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  April 5, 2012

Jobs Act 2012 a Recipe for Fraud

Bill Black: The "Jumpstart Our Business Startups Act" will create a race to the regulatory bottom
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William K. Black, author of The Best Way to Rob a Bank is to Own One, teaches economics and law at the University of Missouri Kansas City (UMKC). He was the Executive Director of the Institute for Fraud Prevention from 2005-2007. He has taught previously at the LBJ School of Public Affairs at the University of Texas at Austin and at Santa Clara University, where he was also the distinguished scholar in residence for insurance law and a visiting scholar at the Markkula Center for Applied Ethics.

Black was litigation director of the Federal Home Loan Bank Board, deputy director of the FSLIC, SVP and general counsel of the Federal Home Loan Bank of San Francisco, and senior deputy chief counsel, Office of Thrift Supervision. He was deputy director of the National Commission on Financial Institution Reform, Recovery and Enforcement.

Black developed the concept of "control fraud" frauds in which the CEO or head of state uses the entity as a "weapon." Control frauds cause greater financial losses than all other forms of property crime combined. He recently helped the World Bank develop anti-corruption initiatives and served as an expert for OFHEO in its enforcement action against Fannie Mae's former senior management.


PAUL JAY, SENIOR EDITOR, TRNN: Welcome to The Real News Network. I'm Paul Jay in Washington.

The Jumpstart Our Business Start Up Act, otherwise known as the Jobs Act of 2012, is supposed to free small startups from overregulation so they can raise more capital and we can have new Googles and new Microsofts and such. Critics of the legislation say, yes, it's going to create jobs: journalists are saying it's going to create a lot of work for investigative journalists inquiring into fraud; criminologists are saying it's going to keep them busy looking after fraud. So what is this all about?

Now joining us to talk about it is William Black. Bill Black is an associate professor of economics and law at the University of Missouri–Kansas City. He's a white-collar criminologist, a former financial regulator, and author of the book The Best Way to Rob a Bank Is to Own One. Thanks for joining us again, Bill.


JAY: So, first of all, what problem was this legislation trying to solve?

BLACK: Well, no problem at all. The equity markets, the stock markets of the United States, were really, really successful markets, and U.S. stocks, which are also called equities, traded at a premium compared to stocks of companies issued in other nations. And the reason they traded as a premium is that only the United States had an effective securities regulator, the Securities and Exchange Commission, the SEC, and that reduced the risk of fraud, and therefore people were willing to pay more for the shares. And if they're willing to pay more, then you raise more capital. And if you raise more capital, potentially you are more productive and get more jobs and all those good things.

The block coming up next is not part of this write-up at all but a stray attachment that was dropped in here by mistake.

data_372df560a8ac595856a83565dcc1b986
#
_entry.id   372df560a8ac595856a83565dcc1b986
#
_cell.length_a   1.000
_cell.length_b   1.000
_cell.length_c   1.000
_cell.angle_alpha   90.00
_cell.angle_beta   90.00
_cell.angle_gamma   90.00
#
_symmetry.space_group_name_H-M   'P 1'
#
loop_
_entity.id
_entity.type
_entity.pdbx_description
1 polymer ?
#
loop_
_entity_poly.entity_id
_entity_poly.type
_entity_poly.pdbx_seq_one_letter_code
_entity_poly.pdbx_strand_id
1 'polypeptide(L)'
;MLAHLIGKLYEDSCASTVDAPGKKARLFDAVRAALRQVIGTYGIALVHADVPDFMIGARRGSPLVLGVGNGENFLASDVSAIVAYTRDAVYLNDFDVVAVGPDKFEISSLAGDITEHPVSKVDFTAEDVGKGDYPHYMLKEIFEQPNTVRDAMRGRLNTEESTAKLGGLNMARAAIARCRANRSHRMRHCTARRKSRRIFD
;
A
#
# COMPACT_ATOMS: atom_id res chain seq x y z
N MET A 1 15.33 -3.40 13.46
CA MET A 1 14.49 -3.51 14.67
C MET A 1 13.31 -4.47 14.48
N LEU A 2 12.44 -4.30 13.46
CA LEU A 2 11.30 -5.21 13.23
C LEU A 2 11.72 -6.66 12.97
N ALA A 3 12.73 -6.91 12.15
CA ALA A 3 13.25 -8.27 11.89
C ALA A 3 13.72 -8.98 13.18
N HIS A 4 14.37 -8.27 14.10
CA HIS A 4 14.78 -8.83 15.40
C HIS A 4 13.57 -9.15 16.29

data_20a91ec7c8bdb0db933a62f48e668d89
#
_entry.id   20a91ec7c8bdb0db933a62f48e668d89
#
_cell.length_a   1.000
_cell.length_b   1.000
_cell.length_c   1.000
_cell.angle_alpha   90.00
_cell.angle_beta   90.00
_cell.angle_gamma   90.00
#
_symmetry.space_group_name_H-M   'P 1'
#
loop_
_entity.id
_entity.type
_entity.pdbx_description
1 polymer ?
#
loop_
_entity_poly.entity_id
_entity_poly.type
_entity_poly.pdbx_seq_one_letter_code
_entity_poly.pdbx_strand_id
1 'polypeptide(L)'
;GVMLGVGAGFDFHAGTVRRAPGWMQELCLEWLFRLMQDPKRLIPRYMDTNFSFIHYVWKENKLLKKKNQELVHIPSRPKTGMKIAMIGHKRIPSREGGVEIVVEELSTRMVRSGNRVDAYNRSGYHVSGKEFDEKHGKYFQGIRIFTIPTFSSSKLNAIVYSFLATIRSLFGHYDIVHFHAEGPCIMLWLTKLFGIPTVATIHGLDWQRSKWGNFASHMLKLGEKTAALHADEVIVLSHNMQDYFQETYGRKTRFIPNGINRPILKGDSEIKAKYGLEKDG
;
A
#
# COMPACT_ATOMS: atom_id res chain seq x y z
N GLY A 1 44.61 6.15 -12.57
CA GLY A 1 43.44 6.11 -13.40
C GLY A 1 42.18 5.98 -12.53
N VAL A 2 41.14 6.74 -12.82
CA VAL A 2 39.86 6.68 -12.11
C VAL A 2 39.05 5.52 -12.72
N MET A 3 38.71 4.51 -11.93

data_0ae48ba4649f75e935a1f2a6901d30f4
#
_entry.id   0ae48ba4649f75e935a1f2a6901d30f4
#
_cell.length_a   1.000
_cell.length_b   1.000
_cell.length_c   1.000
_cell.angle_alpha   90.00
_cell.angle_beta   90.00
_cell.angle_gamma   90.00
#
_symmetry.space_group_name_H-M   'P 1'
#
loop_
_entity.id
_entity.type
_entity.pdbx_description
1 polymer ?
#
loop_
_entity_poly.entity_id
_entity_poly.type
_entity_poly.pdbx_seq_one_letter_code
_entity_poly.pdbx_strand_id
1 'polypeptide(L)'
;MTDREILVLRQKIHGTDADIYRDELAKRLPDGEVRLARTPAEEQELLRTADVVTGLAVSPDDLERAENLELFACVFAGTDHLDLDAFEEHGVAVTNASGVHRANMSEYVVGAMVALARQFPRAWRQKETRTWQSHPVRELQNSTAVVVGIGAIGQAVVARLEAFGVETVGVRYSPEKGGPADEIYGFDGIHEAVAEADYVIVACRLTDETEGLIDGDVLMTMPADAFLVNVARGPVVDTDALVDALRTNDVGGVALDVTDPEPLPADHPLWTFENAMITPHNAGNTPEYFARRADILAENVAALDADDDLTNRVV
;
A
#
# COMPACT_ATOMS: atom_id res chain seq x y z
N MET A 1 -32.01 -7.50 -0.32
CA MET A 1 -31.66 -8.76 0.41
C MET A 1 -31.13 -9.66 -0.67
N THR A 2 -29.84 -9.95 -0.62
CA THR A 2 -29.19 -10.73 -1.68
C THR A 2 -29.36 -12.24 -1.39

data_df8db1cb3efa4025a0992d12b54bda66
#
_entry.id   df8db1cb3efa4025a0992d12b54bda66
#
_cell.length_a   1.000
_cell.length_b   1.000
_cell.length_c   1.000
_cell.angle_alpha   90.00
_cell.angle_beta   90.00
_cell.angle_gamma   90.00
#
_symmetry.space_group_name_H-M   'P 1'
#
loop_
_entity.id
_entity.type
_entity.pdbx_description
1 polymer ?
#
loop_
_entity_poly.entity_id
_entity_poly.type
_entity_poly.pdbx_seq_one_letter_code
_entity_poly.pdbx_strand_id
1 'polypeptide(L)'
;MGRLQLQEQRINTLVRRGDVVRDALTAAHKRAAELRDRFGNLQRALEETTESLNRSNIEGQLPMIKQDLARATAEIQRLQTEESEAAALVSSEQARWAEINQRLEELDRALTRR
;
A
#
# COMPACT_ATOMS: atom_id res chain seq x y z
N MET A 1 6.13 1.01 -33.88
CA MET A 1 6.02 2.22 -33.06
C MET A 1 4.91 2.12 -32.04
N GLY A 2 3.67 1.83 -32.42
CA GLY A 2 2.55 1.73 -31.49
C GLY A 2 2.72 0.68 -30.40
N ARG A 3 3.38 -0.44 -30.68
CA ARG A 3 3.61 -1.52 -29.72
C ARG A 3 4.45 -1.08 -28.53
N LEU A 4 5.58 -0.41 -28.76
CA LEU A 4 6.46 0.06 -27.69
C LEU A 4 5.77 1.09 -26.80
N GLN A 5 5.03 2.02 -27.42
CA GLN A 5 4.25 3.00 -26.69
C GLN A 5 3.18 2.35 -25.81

So we had something that worked really well, and then we decided that we should ruin it. And we did that first by weakening the SEC for decades, such that the SEC, by the time of Enron, instead of looking at about 100 percent of securities filings looked at 5 percent of securities filings. And, of course, fraud flourished, hence Enron and WorldCom and all of those good things.

Then you look forward into the ongoing European and U.S. crisis. Well, what was that about? It was overwhelmingly about the shadow banking system. This is the unregulated sector that operates in the shadows because it's so opaque without regulation. And that caused a nearly global crisis, the Great Recession, a disaster. That one involved, overwhelmingly, debt instruments. Mortgages are debt instruments. The financial derivatives were based on—their value was based on debt instruments. Now we've decided to bring the shadow to equities because it worked so well in the credit system.

JAY: Now, if I understand it correctly, the tech sector, including Google and some of the other big companies—but they're saying that these small startups, that the cost of coming under SEC regulation—and if I understand correctly, that's really the essence of what this legislation is is it lowers the bar of who has to file with the SEC when you go out to raise money. It makes it easier for smaller—what are supposedly, at least, smaller—and we can get into why I say supposedly, but a certain number of shareholders, if you're beneath that bar, you don't have to file with the SEC. And they're trying to make that a larger group and still not file. So is there nothing to their argument that it's to it that of course big filings, big companies can afford all this regulatory documentation, but small startups can't, so it's an unfair disadvantage to them? Is there nothing to that argument?

BLACK: No, there is nothing to that argument. And the act doesn't just do that. The act also mandates supervision lite. In other words, it says for a whole group of companies, you will be registered with the SEC, but you don't have to comply with the normal rules, the normal rules that make fraud more difficult, the normal rules that create transparency—in other words, the normal rules that created the equity premium that was so good, so desirable to anyone issuing shares.